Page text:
President Reagan has rejected Engery Secretary James B. Edwards' request that the federal government bail out an idle $350 million nuclear reprocessing plant in Edwards' home state of South Carolina, but he also made it clear that he would not seek to curb such reprocessing by private firms.

National concerns over the spread of weapons-grade nuclear material spurred Reagan's predecessor, President Carter, "defer indefinitely" federal funds to support reprocessing by private companies. As a result, the South Carolina plant, located near Barnwell and partly completed six years ago, has never been operated.

Reagan told Edwards in a private memorandum, written March 20 and released yesterday by the White House, that while he does not "believe it would be appropriate for the federal government to acquire the Barnwell plant or to finance construction or operation of any of its facilities," he wants the energy secretary to "develop recommendations for my further review on how to create a more favorable climate for private reprocessing efforts."

Reagan added in the memo: "I wish to emphasize that the Department of Energy should consult with industry to determine which regulatory barriers are of greatest concern to it. . . ."

The decision was clearly a setback for Edwards, who has conducted a campaign of sorts on Capitol Hill and in the nuclear industry to win support for an outright government purchase of the Barnwell plant, which is owned by Allied General Nuclear Services, a partnership of Allied Chemical Corp. and a company owned by Gulf Oil Corp. and Royal Dutch Shell.

But a department spokesman said yesterday that, "We interpret the memo as being a strong message of support for nuclear reprocessing."

The Barnwell reprocessing plant was designed to receive spent uranium fuel from nuclear reactors around the country and to reclaim from that fuel reusable uranium and plutonium, a byproduct of the reaction.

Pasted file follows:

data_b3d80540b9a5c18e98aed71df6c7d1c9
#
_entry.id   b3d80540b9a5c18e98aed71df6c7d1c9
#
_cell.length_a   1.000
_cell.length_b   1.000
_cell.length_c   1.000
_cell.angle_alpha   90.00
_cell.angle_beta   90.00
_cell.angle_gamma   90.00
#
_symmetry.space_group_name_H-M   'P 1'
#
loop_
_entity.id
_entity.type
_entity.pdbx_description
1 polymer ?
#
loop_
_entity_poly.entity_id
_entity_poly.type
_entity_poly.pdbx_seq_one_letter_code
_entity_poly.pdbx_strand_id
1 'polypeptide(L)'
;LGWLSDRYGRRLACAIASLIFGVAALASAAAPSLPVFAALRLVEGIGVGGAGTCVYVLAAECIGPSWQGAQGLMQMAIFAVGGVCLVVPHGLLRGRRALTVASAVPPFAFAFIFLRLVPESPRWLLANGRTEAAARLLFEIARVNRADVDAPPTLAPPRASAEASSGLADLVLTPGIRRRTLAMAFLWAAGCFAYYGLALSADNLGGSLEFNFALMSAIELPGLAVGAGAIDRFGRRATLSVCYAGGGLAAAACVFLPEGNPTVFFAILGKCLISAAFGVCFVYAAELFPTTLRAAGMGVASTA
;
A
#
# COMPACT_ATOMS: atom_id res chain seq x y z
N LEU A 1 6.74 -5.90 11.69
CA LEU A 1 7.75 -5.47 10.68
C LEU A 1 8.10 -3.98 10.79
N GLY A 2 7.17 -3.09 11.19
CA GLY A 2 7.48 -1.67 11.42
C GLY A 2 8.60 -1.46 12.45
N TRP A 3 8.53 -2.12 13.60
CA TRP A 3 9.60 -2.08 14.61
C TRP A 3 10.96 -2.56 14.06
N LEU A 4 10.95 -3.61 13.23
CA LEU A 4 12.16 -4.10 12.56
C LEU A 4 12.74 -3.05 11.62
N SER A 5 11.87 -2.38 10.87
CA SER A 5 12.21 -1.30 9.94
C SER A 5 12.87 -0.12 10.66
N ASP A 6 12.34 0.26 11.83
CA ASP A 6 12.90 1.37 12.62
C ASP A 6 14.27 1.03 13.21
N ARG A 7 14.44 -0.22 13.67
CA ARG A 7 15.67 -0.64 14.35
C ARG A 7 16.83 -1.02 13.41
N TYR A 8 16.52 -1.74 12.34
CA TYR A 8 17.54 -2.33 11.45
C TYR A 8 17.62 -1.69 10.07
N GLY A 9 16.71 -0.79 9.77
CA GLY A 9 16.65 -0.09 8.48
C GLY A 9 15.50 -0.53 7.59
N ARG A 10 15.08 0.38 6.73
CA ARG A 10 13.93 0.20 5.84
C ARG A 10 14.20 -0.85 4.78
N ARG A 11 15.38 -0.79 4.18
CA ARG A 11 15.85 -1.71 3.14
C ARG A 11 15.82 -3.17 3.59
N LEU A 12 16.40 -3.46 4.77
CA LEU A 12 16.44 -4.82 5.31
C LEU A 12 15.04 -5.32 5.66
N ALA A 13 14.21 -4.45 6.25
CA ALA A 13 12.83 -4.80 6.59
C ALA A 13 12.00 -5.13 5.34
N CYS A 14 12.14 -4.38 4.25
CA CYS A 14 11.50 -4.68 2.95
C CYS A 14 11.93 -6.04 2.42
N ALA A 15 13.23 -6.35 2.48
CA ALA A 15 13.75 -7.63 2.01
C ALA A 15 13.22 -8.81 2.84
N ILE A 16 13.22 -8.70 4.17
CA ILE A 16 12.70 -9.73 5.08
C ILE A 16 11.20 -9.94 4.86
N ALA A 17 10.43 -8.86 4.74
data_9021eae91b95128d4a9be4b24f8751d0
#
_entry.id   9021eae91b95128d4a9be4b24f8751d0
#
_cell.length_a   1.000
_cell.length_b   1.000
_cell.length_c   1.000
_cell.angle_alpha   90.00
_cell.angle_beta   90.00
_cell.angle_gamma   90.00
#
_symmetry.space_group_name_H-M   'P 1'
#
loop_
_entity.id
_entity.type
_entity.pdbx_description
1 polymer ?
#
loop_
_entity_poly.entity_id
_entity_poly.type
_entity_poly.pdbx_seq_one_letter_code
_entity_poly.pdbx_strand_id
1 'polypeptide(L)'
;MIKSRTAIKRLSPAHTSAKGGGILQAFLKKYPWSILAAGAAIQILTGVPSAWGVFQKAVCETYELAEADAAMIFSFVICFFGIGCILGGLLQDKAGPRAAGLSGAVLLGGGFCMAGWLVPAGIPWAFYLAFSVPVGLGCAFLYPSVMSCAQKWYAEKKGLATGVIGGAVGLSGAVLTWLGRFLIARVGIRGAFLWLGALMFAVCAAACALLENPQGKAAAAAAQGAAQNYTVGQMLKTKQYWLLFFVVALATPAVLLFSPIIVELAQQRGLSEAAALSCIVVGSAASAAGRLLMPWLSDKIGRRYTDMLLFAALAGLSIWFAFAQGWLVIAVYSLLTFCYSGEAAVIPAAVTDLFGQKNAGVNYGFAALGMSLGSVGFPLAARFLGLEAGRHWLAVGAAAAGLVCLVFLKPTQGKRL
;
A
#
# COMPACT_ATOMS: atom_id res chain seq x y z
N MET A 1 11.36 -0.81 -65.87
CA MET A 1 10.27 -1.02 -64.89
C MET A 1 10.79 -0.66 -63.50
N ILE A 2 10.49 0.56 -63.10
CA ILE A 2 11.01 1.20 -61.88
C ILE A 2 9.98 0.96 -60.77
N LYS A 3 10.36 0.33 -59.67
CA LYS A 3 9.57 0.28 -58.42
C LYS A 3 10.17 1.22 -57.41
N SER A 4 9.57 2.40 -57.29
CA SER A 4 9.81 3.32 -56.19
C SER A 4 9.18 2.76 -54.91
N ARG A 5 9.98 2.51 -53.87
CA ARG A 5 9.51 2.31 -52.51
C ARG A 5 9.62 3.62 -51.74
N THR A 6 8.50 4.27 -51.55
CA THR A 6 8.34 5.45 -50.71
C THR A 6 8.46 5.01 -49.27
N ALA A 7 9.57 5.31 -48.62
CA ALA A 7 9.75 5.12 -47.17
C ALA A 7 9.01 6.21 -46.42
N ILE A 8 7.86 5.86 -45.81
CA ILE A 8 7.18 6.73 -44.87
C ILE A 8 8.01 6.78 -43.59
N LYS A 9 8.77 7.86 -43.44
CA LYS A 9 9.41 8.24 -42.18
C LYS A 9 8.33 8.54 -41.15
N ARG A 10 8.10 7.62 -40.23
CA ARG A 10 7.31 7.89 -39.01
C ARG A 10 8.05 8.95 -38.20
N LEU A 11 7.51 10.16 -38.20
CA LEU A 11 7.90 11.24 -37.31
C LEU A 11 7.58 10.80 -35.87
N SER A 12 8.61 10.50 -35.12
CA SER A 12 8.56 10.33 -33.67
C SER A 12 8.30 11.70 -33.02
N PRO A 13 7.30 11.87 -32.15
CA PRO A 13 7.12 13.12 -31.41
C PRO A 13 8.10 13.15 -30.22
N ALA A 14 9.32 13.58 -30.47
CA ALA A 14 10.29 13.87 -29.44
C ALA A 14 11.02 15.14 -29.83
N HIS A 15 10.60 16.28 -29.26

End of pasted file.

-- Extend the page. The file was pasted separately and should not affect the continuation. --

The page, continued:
The market for the uranium was to be the same nuclear reactors, where the recycled uranium could be burned again. The plutonium was to be burned in a new generation of "breeder" reactors.

The corporate owners of the Barnwell plant are currently trying to position themselves to supply the initial plutonium fuel needs of the breeder reactor program, which Reagan has promised to revitalize. President Carter essentially stopped development of the breeder in 1977 by cutting off funds for the Clinch River demonstration reactor near Oak Ridge, Tenn.

"There is just no way private enterprise can operate in an environment where there is not a free market," said James Buckham, chief executive of Allied General. "There is only one customer for plutonium and that is the federal government. The Reagan administration has funded the breeder and the first one or two plants are going to need the output of Barnwell to supply those breeders."

The Barnwell plant has kept its doors open since 1977 because Congress has appropriated about $12 million a year for research into how to manufacture "proliferation resistant" plutonium and how to safeguard plants that make nuclear material.

As the nuclear industry fights for a comeback, the profitability of reprocessing without government assistance is likely to face the renewed skepticism of its critics.

Th debate over security will most likely return also. Government and private studies have raised doubts about the ability of the reprocessing industry to protect small quantities of plutonium from being taken by force or subterfuge by terrorists. A few pounds of plutonium produced in reprocessing can yield a small nuclear bomb.